One who was the managing officer and a director of a corporation was liable to it on the ground of breach of his fiduciary duty for the amount of profits realized by a concern owned by him from business which the corporation was capable of undertaking but which he obtained for his concern without full disclosure of the facts to the other directors of the corporation, and for an amount equivalent to the difference between interest at a fair rate and interest at a smaller rate actually charged on
improper loans made by the corporation to his concern at his instance and subsequently repaid by his concern; and, in the circumstances, he forfeited his right to the salary paid him by the corporation during the period of such breaches of duty and must repay the salary to it.
BILL IN EQUITY, filed in the Superior Court with a writ of summons and attachment dated September 16, 1942.
The suit was heard by Donahue, J., on a master's report.
H. Finn, (D. Cohen with him,) for the defendant.
D. E. Murphy, (W. A. Ryan with him,) for the plaintiff.
WILLIAMS, J. This is a bill in equity for an accounting and for the recovery of damages for alleged breaches of fiduciary duty by the defendant while he was president, treasurer, and a director of the plaintiff corporation. The report of a master has been confirmed and a final decree entered ordering that the defendant pay to the plaintiff the sum of $29,957.59 with costs. The defendant has appealed from the interlocutory decree confirming the master's report and from the final decree.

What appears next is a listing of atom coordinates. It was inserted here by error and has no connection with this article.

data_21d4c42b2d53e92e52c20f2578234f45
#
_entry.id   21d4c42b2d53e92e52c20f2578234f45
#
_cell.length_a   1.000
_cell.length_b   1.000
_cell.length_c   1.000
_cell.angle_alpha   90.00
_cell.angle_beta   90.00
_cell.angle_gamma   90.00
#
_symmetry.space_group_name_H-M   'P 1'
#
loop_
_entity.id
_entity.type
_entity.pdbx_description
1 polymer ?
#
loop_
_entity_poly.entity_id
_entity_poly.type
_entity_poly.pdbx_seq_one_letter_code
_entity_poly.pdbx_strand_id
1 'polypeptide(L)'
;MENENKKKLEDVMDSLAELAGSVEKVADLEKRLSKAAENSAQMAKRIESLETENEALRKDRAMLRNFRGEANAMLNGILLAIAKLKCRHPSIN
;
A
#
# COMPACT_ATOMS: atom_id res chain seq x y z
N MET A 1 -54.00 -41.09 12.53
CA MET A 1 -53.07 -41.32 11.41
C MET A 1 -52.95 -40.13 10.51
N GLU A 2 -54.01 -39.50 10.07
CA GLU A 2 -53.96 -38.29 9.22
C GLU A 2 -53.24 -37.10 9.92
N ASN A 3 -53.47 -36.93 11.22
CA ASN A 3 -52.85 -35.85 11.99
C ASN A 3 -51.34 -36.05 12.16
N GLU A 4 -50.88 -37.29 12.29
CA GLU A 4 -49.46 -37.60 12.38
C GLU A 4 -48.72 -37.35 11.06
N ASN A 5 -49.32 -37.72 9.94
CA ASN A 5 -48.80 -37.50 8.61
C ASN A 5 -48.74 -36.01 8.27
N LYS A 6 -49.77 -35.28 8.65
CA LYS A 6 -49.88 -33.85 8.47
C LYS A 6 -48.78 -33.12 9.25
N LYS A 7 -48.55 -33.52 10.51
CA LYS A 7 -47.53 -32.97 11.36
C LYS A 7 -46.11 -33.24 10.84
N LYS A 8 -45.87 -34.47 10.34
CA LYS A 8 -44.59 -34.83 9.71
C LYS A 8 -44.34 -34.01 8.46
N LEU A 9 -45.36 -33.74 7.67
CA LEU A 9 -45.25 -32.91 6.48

The material subsidiary facts found by the master and his conclusions are substantially as follows. In 1920 the defendant with William V. Ellis and Carl E. Pickhardt, two investment brokers having offices in Boston, acquired control of the plaintiff, a manufacturing corporation, located in Greenfield. The three became members of the board of seven directors, which in 1930 was reduced to the number of five. Howe, Ellis and Pickhardt were the managing members of the board, and the active control of the corporation was left almost entirely to Howe. He was an experienced manufacturer, and because of their friendship for him and of their recognition of his superior knowledge of the business Ellis and Pickhardt "placed particular trust and confidence in him." During the period with which we are concerned Howe was the owner of substantially all of the stock of Granite State Mowing Machine Company, a corporation located in Hinsdale, New Hampshire. It will be convenient to refer hereinafter to this corporation as Granite and to the plaintiff corporation as Production. Granite manufactured lawn mowers. Production manufactured